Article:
Justia Agriculture Law Opinion SummariesArticles Posted in White Collar Crime
United States v. Edington
In March 2012, Edington and his father agreed Edington would apply for a Farm Services Agency (FSA) farm operating loan and list assets belonging to his father as collateral. Edington listed as collateral many assets he did not own. In 2012, Edington also presented documents to the FSA falsely claiming he had purchased cattle from his friend. Edington defaulted on the loans; his father died. Edington did not inherit the assets listed in the security agreement. In 2019, the U.S. Attorney’s Office filed felony charges for conspiring to violate 18 U.S.C. 1014, which prohibits: “knowingly make a false statement or report . . . for the purpose of influencing in any way the action of the” FSA. The district court dismissed, citing the five-year statute of limitations under 18 U.S.C. 3282(a).The Sixth Circuit reversed and remanded; 18 U.S.C. 3293(1) expressly provides a 10-year limitations period for certain offenses including “a violation of, or a conspiracy to violate . . . section . . . 1014.” Section 3293 extends the statute of limitations from five to 10 years for certain crimes including a violation of and conspiracy to violate section 1014. The most recent alleged overt acts listed in the information occurred in 2012; the charges were timely. View "United States v. Edington" on Justia Law
West Hills Farms, LLC v. ClassicStar Farms, Inc.
In 1990 Plummer, a recognized expert in horse-breeding and the tax consequences of related investments, created the Mare Lease Program to enable investors to participate in his horse-breeding business and take advantage of tax code provision classification of horse-breeding investments as farming expenses, with a five-year net operating loss carryback period instead of the typical two years, 26 U.S.C. 172(b)(1)(G). Plummer’s investors would lease a mare, which would be paired with a stallion, and investors could sell resulting foals, deducting the amount of the initial investment while realizing the gain from owning a thoroughbred foal. If they kept foals for at least two years, the sale qualified for the long-term capital gains tax rate, 26 U.S.C. 1231(b)(3)(A). Between 2001 and 2005, the Program generated more than $600 million. Law and accounting firms hired by defendants purportedly vetted the Program. Plummer and other defendants began funneling Program funds into an oil-and-gas lease scheme. It was later discovered that the Program’s assets were substantially overvalued or nonexistent. Investors sued under the Racketeer Influenced and Corrupt Organizations Act, 18 U.S.C. 1962(c), also alleging fraud and breach of contract. The district court granted summary judgment and awarded $49.4 million with prejudgment interest of $15.6 million. The Sixth Circuit affirmed, stating that there was no genuine dispute over any material facts. View "West Hills Farms, LLC v. ClassicStar Farms, Inc." on Justia Law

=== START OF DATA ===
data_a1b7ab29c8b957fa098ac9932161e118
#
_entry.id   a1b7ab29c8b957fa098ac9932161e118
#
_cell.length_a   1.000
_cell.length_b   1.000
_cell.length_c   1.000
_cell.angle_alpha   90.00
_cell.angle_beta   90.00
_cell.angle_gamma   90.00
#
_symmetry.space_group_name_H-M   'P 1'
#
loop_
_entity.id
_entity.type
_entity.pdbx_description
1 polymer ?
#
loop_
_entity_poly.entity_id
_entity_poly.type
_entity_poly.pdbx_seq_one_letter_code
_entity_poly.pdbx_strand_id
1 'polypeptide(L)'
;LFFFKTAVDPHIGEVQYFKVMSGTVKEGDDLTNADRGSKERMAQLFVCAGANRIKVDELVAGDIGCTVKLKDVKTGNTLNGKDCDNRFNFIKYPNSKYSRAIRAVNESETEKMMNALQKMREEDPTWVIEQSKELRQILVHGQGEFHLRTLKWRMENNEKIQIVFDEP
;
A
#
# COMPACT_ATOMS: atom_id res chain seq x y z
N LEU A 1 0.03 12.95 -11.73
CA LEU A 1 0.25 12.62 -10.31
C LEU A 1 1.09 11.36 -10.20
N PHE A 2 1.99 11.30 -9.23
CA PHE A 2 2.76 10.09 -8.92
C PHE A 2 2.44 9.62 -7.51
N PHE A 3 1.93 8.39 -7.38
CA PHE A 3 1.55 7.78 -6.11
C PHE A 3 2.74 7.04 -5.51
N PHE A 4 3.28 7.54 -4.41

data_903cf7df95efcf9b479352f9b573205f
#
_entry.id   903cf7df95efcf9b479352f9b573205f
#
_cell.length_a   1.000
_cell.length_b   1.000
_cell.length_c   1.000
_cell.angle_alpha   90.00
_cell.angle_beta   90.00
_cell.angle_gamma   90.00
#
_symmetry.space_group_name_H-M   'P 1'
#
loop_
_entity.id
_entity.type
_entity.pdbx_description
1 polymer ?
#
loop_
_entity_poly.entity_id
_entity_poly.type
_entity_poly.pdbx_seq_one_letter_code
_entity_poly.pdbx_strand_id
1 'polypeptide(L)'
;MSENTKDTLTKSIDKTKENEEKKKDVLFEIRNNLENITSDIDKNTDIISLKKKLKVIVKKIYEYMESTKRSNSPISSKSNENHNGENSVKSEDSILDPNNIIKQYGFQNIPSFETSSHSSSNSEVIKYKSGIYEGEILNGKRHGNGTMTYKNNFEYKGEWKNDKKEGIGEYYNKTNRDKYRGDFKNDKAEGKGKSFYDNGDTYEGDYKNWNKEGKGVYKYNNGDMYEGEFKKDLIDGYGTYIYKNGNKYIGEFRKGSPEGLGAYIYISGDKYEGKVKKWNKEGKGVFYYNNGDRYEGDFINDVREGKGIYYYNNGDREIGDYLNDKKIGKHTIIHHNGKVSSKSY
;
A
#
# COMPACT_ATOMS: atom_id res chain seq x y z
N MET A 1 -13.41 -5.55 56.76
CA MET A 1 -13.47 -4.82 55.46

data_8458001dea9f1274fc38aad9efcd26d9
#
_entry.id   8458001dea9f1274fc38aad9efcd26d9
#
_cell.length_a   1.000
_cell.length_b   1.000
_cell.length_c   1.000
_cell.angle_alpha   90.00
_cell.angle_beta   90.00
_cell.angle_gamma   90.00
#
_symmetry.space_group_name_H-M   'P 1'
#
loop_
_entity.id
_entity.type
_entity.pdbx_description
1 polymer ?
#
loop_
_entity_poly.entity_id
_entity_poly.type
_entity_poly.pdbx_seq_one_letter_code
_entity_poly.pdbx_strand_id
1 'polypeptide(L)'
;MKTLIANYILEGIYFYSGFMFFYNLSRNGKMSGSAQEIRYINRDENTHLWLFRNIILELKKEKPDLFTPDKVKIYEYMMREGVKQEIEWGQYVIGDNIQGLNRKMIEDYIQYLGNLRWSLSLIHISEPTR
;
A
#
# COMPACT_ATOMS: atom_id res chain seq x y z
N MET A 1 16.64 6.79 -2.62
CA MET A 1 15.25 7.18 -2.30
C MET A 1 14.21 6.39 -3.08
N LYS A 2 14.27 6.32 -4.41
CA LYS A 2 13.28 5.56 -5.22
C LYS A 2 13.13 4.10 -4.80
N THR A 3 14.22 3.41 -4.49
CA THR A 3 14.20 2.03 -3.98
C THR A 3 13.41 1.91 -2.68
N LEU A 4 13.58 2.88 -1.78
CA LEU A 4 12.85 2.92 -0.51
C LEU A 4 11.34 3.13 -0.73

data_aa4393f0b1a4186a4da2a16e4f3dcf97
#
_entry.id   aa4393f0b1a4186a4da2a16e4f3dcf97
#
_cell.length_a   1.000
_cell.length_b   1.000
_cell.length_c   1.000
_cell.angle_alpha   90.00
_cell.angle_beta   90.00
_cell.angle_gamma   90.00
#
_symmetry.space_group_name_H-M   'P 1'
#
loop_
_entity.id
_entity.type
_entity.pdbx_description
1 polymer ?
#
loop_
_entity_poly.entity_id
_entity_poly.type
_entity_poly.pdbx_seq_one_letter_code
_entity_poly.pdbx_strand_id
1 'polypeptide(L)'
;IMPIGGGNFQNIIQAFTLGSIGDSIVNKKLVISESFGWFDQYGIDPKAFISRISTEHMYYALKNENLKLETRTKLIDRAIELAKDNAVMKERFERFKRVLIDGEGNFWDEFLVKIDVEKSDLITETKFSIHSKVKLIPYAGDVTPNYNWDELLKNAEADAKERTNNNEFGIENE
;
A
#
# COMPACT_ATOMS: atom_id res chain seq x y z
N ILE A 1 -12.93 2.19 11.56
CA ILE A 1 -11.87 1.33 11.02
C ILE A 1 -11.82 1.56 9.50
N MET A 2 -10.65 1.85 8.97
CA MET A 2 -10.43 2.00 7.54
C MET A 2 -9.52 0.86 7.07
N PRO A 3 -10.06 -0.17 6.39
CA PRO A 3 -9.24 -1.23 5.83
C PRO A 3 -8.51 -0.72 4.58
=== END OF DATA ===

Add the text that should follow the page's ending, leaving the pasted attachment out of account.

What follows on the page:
United States v. Peugh
In 1996 defendant and his cousin formed companies that bought, stored, and sold grain, and provided farming services. In 1999, the cousins obtained bank loan by falsely representing that valuable contracts existed for future grain deliveries from one company to the other and inflating balances of bank accounts by writing bad checks between accounts. Charged with loan fraud and check-kiting (18 U.S.C. 1344) that cost the bank more than $2.5 million, the cousin pled guilty. Defendant testified that the transactions were in good faith, but was convicted and sentenced to 70 months in prison and restitution in the amount of $1,967,055.30, the outstanding balance on the loans. The Seventh Circuit affirmed, rejecting arguments that the indictment was multiplicitous; that there was insufficient evidence of guilt beyond a reasonable doubt; that sentencing under 2009 guidelines violated the ex post facto clause; that loss and restitution amounts were miscalculated; that an enhancement for obstruction of justice was improper; and that the disparity between defendant’s sentence and that of his cousin was improper.View "United States v. Peugh" on Justia Law